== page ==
Authentic Greek tzatziki sauce (cucumber and yogurt sauce)

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My love for Greek food dates back to when my husband and I lived in Chicago more than 20 years ago. We were poor students, and we couldn't afford tickets to professional sports or high-end theater, but we could afford to take the train from Hyde Park to Greektown for a Greco-American meal served with a theatrical flair. If you have never been to the Greek town of Chicago, I recommend going there. It's a lot of fun, with rows of restaurants decorated with white columns, grape leaves, and everything Greek. If you're going to Greektown, be sure to try the burning saganaki, a Chicago-made fiery cheese appetizer you won't actually find in Greece. Another thing you'll find on almost every table is authentic Greek tzatziki sauce, a traditional white sauce made with yogurt, cucumbers, olive oil, fresh herbs, and garlic. It is served with roasted or roasted meats, or as a sauce with crackers or pita wedges.

Tzatziki sauce is a classic Greek yogurt sauce that tastes great on just about everything.

I got this recipe for authentic Greek tzatziki sauce from a vacation I took in Greece last year, so I can truly say it is authentic. My husband, 18 year old daughter and I took a Greek cooking class, and it was one of the best moments of our trip! Like many traditional cuisines, Greek cuisine is based on a few basic ingredients that combine and recombine in infinite ways. This recipe combines Greek yogurt, cucumber, olive oil, fresh herbs, and garlic for a totally addictive, fresh, hot sauce!

The process of making authentic Greek tzatziki sauce begins with the cucumber. Grate one long unpeeled English cucumber, or 2 smaller cucumbers, using a food processor or box grater. How thin or how thick you grate the cucumber is up to you, but I like a medium texture. Salt the grated cucumber generously and put it in a strainer so it can drain. The recipe calls for 2 teaspoons of salt, which is a lot, but don't worry because most of it will drain. You should remove as much water as possible from the cucumber, so that your sauce is creamy and not watery. After the cucumber has drained for 15-30 minutes, squeeze out as much water as possible with your hands. It will end up looking like this:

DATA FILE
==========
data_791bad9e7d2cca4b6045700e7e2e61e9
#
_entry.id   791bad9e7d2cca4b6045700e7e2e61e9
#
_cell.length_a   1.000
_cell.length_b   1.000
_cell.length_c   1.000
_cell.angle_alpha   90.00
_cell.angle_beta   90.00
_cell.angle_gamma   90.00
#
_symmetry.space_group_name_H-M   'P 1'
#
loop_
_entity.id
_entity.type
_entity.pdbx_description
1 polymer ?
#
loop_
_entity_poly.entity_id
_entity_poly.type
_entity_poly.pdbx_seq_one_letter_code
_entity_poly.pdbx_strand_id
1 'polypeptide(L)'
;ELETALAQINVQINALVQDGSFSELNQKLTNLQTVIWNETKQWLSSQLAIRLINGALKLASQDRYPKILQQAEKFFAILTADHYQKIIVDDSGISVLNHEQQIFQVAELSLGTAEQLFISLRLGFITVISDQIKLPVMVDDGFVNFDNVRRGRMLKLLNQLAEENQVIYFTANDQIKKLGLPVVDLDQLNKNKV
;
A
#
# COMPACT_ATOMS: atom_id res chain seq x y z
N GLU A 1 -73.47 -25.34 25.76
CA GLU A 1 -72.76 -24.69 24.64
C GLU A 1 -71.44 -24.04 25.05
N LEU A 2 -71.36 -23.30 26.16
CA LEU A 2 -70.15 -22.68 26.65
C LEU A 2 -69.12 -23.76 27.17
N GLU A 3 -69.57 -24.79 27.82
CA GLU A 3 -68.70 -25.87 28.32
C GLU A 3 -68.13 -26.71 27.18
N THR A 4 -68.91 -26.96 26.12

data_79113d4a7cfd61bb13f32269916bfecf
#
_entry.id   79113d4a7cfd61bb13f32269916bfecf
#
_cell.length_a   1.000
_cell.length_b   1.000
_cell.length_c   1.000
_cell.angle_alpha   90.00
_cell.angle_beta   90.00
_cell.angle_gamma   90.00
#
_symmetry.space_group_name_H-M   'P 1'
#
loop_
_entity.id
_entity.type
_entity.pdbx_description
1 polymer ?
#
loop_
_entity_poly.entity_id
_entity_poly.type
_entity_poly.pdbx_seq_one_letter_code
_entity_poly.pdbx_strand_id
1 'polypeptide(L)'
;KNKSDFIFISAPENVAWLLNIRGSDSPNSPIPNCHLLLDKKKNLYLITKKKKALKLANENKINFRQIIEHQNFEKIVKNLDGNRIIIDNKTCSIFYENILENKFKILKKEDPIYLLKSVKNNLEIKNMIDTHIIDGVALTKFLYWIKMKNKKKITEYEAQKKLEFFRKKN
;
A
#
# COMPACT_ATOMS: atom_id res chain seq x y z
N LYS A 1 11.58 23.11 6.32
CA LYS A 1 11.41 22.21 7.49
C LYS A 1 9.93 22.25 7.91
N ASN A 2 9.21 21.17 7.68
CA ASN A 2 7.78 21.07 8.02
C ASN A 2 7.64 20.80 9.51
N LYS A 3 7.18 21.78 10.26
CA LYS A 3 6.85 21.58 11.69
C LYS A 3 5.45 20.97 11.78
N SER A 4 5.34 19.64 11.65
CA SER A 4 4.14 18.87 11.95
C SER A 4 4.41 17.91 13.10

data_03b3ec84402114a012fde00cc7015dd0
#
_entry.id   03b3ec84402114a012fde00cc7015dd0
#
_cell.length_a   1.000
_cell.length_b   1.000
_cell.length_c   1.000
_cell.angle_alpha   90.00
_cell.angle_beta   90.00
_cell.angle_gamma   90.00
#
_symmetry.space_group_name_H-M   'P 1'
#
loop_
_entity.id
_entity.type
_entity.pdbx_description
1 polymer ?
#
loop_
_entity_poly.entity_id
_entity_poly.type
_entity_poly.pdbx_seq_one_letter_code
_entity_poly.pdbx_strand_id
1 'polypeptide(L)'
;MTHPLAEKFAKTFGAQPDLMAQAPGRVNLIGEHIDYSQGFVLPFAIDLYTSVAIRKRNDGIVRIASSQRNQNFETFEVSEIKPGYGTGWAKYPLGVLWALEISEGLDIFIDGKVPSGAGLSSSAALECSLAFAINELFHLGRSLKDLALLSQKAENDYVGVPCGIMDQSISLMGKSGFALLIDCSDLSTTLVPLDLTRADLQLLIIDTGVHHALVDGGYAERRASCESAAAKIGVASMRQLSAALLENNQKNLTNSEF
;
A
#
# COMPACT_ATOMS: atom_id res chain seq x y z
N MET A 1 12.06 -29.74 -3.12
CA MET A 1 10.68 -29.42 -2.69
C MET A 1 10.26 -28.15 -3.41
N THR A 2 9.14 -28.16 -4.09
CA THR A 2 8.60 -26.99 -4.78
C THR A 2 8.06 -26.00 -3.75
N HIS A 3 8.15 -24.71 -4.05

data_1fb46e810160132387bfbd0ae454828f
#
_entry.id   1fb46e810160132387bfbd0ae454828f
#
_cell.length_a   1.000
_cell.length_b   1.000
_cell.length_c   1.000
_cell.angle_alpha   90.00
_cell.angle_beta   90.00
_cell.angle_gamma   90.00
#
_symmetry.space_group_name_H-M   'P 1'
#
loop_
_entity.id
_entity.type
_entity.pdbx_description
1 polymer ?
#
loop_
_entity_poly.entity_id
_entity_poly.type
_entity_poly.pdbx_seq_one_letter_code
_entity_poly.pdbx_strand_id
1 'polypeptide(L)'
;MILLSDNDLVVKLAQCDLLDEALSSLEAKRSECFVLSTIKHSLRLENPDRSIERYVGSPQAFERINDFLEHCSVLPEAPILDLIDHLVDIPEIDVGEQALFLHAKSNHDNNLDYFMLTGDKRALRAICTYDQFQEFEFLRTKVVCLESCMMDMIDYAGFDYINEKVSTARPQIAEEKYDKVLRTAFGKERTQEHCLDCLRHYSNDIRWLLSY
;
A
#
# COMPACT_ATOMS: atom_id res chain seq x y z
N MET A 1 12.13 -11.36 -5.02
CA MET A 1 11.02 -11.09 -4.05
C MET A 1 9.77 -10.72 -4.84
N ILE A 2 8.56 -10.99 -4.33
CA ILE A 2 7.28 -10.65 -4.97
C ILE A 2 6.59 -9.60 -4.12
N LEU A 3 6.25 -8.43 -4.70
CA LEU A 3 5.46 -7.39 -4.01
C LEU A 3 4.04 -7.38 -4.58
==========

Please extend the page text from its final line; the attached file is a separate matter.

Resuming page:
Grate and squeeze the fresh cucumber to remove most of the water before adding it to the Greek tzatziki sauce.

While the cucumber is depleting, you can mix the rest of the ingredients: Greek yogurt, olive oil, red wine vinegar, garlic, fresh pepper and chopped fresh mint. Use extra virgin olive oil, preferably from Greece. I only buy Greek olive oil if it is on sale, because it is expensive where I live. For yogurt, I like the Fage brand, which is a favorite in Greece. My Greek cook insisted that you should use full-fat yogurt, but I think it's either low-fat or fat-free, because the sauce has a lot of olive oil.

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Greek chefs debate whether mint or dill is better for tzatziki sauce. Peppermint is considered refreshing, while dill is considered sharp and spicy. I've tried both, and I don't think there is much difference, but I prefer mint. Use the one you like best. If you don't have fresh herbs, dried herbs work well, but use 1/4 to 1/3 of the amount.

Greek tzatziki sauce (yogurt-cucumber sauce) is perfect with grilled chicken, pork, or lamb, or as a sauce with crackers or pita wedges.

Once you have combined all the other ingredients, add the well-drained cucumber to the sauce.

Make your own Greek tzatziki sauce (yogurt-cucumber sauce) with just a few fresh ingredients.

Once everything is mixed, taste the sauce and add more salt, pepper, vinegar, garlic, or herbs as desired. If possible, let the tzatziki sauce rest in the fridge for an hour or more so that the flavors mix.

That's! Making authentic Greek tzatziki sauce is super easy and worth the time it takes. Lately I've been making a batch of this almost every week, and eating it with gluten-free cookies for a lunch or light snack. I've also been serving it with grilled meat like these Greek grilled pork chops. It is one of my favorite, and the world's favorite, ways to eat Greek yogurt.

Authentic Greek tzatziki sauce (cucumber and yogurt sauce)

Authentic Greek tzatziki sauce (cucumber and yogurt sauce)

Tzatziki's authentic Greek sauce is spicy, fresh and addictive! Serve with chicken, pork or lamb, or as a sauce with crackers or pita wedges.


  • 1 long English cucumber or 2 smaller cucumbers
  • 2 teaspoons of salt
  • 2 cups of Greek yogurt
  • 1-2 garlic cloves, pressed
  • 1/4 cup extra virgin olive oil, preferably Greek
  • 1 tablespoon of red wine vinegar
  • ¼ cup chopped fresh mint or dill, your choice (or substitute 1 tablespoon dry)
  • ½ teaspoon fresh black pepper


  1. Wash the cucumber and cut the ends. Grate using a food processor or box grater.
  2. Put the grated cucumber in a strainer and sprinkle with salt, mixing so that all the cucumber pieces are covered. Place the strainer over a bowl so that the salt can extract the moisture from the cucumber. Allow the cucumber to drain for 15-30 minutes.
  3. Combine the other ingredients in a medium bowl.
  4. Press and squeeze the cucumber with your hands until you have extracted as much water as possible.
  5. Add the cucumber to the yogurt mixture. Try and add more salt, pepper, vinegar, garlic, or herbs if desired.
  6. Tzatziki tastes best if it is allowed to cool in the refrigerator for at least an hour.


5 g of fat, 1 g of carbohydrates, 2 g of protein per serving. Nutritional information based on the use of nonfat Greek yogurt.


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